Letters to the Editor

Unresolved problems of GFA persist and require our attention

Manus McDaid’s letter – GFA a chance to move this situation forward (April 12) – did not address any of the legitimate concerns that I raised in my previous letter (April 2). Manus fails to realise that if these issues had been addressed in a satisfactory manner then I would not be in a position to highlight them.
However, these unresolved problems persist and require society’s attention. His referencing of the UUP and their overt separate development practices only adds further weight to my argument that the illegitimate six county and 26 county states’ illegal existences should not be extended. His specific criticism of Westminster and Leinster House increases the strength of my argument as well. Can he admit that the GFA exacerbated the evident shortcomings that he wrote about? How can the situation be moved around when the six county veto was enshrined in the GFA? Is Manus unaware that a border poll is in the gift of the secretary of state and not in the gift of the people in the six counties, never mind the whole of Ireland? That means Downing Street and Westminster can prevent Irish unity, if people in the six counties want it, by simply appointing a secretary who won’t call a border poll, as the secretary of state’s appointment is the responsibility of the prime minister. This shows that the premise of the GFA was unionists insisting on perpetually remaining part of the British state thus allowing the impositions of partition and separate development to further damage our society.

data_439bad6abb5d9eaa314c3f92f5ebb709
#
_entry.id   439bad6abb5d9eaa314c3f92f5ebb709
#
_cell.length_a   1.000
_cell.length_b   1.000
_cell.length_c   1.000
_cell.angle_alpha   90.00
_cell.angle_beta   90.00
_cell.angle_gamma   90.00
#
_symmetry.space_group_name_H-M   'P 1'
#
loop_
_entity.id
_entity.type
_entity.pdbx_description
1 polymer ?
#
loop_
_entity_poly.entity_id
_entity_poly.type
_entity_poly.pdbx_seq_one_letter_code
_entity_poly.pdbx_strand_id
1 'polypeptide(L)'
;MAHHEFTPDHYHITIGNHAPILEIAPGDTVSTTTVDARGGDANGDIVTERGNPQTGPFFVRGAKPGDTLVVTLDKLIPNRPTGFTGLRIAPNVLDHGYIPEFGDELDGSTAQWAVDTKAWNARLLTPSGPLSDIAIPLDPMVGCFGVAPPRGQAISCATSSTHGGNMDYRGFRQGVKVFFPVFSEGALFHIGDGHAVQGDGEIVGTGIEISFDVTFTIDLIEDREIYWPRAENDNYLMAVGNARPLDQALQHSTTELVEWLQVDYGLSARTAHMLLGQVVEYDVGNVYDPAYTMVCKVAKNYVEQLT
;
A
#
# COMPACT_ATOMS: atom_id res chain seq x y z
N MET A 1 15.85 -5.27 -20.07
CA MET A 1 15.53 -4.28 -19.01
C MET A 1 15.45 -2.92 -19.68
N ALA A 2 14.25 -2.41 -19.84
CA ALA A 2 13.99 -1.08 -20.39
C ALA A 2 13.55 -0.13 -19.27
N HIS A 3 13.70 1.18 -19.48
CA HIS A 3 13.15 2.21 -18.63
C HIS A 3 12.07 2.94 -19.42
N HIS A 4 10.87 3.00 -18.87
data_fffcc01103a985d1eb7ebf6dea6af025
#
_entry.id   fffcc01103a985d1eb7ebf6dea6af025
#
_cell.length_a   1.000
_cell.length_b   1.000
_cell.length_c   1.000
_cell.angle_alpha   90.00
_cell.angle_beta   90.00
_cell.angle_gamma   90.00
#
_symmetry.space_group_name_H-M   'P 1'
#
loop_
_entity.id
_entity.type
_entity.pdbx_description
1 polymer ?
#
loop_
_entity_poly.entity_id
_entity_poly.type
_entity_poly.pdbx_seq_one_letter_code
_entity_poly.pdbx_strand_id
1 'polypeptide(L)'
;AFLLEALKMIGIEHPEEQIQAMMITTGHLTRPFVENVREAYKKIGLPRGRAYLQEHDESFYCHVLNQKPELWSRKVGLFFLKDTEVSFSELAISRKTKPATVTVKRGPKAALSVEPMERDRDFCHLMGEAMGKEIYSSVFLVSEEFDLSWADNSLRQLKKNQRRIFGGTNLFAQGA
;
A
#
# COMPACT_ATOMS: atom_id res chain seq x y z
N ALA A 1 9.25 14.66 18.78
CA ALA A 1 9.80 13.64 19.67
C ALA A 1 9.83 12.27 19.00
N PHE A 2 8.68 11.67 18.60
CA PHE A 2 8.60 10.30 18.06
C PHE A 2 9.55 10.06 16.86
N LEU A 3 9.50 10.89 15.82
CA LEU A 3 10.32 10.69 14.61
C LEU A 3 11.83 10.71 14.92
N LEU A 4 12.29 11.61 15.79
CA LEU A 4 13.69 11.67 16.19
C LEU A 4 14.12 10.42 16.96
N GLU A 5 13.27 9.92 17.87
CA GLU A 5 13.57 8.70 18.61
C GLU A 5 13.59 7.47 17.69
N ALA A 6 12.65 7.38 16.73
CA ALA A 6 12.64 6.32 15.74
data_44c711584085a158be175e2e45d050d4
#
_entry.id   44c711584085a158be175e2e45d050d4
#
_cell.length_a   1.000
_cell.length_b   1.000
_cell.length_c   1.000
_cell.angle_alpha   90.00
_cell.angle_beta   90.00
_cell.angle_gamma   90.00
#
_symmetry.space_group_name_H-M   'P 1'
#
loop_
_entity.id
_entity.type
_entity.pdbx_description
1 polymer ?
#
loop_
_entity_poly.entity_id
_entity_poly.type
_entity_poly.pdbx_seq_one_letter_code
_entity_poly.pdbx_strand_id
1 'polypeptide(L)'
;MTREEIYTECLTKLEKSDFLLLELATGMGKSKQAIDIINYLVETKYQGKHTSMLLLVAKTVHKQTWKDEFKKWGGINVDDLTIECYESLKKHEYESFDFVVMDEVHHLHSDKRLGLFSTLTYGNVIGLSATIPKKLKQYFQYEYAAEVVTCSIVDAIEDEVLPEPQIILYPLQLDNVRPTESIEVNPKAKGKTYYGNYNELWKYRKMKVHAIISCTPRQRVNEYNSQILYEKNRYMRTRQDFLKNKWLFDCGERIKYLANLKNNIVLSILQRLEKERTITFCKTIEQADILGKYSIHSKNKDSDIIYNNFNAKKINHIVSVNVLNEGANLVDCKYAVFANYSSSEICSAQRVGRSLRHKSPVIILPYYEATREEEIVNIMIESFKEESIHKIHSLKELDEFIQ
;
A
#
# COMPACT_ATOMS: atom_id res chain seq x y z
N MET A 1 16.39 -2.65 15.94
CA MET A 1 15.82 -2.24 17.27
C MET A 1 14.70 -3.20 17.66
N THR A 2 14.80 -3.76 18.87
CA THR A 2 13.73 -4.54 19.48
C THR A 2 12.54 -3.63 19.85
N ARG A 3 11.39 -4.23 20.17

Manus did not explain how republicans dissenting from Stormont, Leinster House and Westminster makes a united Ireland more unlikely. He ignored the irony of Provisional Sinn Féin declaring themselves to be republican while they’re consistently acting in an anti-republican fashion.
If Manus was serious about moving to a better scenario then he would be promoting the conciliatory spirit of Éire Nua and advocating the human rights of the Brythonic diaspora in a provincial context and in a national context as well. His reply amounted to internecine nationalist bickering which only assists unionists in the British state with their divide et impera strategy in relation to Ireland.

Belfast BT11 


Claims of full employment are a contrived myth 

The obscenity of claims that we have secured full employment has to be challenged and the untruth that the local economy is improving rapidly has to be exposed.

Recent statements by a leading economist that we are “effectively at full employment” have been unquestioningly reported and repeated while the reality of local life tells a very different story.

Let’s dismantle these contrived myths with some stark realities. Recent research reveals that 370,000 people in Northern Ireland are living in poverty.

The percentage of people in work in Northern Ireland remains well below the UK average and the lowest of all 12 UK regions.

The number of people here not looking for a job remains the highest in the UK.

There are thought to be around 16,000 people here on zero hour contracts. Zero-hour contract workers earn significantly less than regular employees, pay less tax and National Insurance and are more reliant on tax credits. These jobs offer no security, no career path and no personal development. Irrespective of individual anecdotes the principle of these contracts is wrong – but the last assembly refused to do away with them.